Damn the torpedoes! Up periscope! Full speed ahead! Ben Bernanke and the Fed to the rescue!
In a startling move Tuesday, the FOMC announced that its zero-interest-rate target would be extended for two more years through the middle of 2013, marking the first time the target rate has ever been pegged to a date certain.
After one of the most vicious market plunges in memory over the past two weeks, stocks soared 429 points on the news. And bond rates plunged, with the 10-year Treasury closing at 2.27 percent.
Forget about S&P downgrades. Forget about the recession threat. The stock market loves Ben Bernanke!
In effect, this is a giant step towards QE3 bond purchases and new-money creation. In fact, traders are already nicknaming this latest Fed action QE3 Lite.
But not everyone is thrilled. For the first time since November 1992, three FOMC members dissented from the committee’s decision. Inflation hawks Dick Fisher of Dallas and Charles Plosser of Philadelphia were joined by the usually moderate Narayana Kocherlakota of Minneapolis in coming out against the action.
Mr. Plosser’s dissent did show a preference for an exceptionally low fed-funds level for an extended period of time. But not for the Fed’s stamping a date certain on that policy for the middle of 2013.
So markets and the economy can expect ultra-easy money for at least two more years. But remember, after inflation, the fed funds rate is already negative. And if and when the Fed starts buying bonds again to expand its $2.6 trillion balance sheet -- by injecting a like-amount of cash into the banking system -- monetary policy will be ultra-ultra easy.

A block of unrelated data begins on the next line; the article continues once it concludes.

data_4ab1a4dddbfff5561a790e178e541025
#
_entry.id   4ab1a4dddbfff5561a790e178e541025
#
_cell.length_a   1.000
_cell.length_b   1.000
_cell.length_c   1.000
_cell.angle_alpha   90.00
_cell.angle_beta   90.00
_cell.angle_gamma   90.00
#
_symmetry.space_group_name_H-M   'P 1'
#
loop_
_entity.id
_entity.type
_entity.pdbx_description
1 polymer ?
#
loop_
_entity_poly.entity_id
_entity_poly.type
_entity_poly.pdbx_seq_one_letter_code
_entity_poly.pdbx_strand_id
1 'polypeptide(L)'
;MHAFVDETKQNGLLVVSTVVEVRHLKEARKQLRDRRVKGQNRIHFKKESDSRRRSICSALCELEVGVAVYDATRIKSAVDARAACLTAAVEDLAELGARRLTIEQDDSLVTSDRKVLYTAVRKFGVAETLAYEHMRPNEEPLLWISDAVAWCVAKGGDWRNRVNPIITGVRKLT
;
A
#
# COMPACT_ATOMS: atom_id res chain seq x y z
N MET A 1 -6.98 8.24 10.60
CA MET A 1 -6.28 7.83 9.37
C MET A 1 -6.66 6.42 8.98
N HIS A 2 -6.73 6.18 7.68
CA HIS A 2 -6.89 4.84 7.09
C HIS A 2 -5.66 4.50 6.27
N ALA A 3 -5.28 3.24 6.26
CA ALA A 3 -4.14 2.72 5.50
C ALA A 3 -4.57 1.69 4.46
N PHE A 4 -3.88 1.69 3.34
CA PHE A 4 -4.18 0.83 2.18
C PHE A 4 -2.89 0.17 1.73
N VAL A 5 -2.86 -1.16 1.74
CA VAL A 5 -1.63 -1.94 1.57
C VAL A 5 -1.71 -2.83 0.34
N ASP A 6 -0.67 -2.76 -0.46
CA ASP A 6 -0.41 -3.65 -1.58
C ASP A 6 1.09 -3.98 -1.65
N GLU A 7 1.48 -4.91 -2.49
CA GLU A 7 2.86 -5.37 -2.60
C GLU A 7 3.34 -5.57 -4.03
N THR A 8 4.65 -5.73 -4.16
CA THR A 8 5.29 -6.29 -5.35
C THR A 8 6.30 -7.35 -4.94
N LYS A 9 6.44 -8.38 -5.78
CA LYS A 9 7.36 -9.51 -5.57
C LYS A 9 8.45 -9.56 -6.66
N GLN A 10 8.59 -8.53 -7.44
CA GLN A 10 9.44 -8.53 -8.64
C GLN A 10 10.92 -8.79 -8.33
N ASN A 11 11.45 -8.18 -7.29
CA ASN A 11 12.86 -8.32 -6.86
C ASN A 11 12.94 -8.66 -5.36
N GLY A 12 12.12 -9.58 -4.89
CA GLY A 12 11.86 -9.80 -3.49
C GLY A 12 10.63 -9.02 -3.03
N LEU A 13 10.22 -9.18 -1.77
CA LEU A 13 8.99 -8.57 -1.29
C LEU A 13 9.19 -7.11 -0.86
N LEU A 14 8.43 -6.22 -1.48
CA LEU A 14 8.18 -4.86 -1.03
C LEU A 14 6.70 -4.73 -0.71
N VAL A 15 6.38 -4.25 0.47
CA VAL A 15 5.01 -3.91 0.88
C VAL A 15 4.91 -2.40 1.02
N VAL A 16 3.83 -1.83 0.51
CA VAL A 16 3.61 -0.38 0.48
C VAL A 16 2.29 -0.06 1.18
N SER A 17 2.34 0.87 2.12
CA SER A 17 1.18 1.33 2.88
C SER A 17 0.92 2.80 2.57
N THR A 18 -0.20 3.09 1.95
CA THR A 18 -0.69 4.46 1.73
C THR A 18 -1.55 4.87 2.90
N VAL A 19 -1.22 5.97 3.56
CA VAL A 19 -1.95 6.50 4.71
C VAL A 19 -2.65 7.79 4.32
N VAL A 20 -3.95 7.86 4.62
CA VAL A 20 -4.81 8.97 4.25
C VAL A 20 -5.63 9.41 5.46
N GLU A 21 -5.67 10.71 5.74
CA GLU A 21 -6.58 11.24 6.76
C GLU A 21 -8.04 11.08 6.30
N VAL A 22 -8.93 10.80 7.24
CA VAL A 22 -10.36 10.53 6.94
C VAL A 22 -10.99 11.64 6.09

The Fed’s logic? “Economic growth so far this year has been considerably slower than the Committee had expected,” according to the Fed statement. And more recently, “inflation has moderated as prices of energy and some commodities have declined from their earlier peaks.”
So Bernanke acknowledges that the economy is sputtering and he hopes and prays that an easy-money zero-interest-rate policy for two more years doesn’t depreciate the dollar and drive up energy and commodity prices all over again. Recall that QE2 sunk the greenback and generated about 5 percent inflation, which ate away at the first-half economy, which came in at less than 1 percent in real terms.
When Bernanke unofficially ended QE2 and ruled out QE3 at his April 29 press conference, it led to an 18 percent stock market correction that lasted until Tuesday’s big rally. And who am I to argue with a 429 point stock rally?
Well, if I had my druthers, I would promote growth through flat-tax reform, a regulatory rollback, lower spending, and a steady King Dollar linked to gold. In other words, more incentives for private-sector entrepreneurs and small businesses. But like many I suspect the Fed would have no problem presiding over a cheaper dollar, which over time is an inflationist policy -- a tax hike on the economy.
But then again, the Fed didn’t ask me.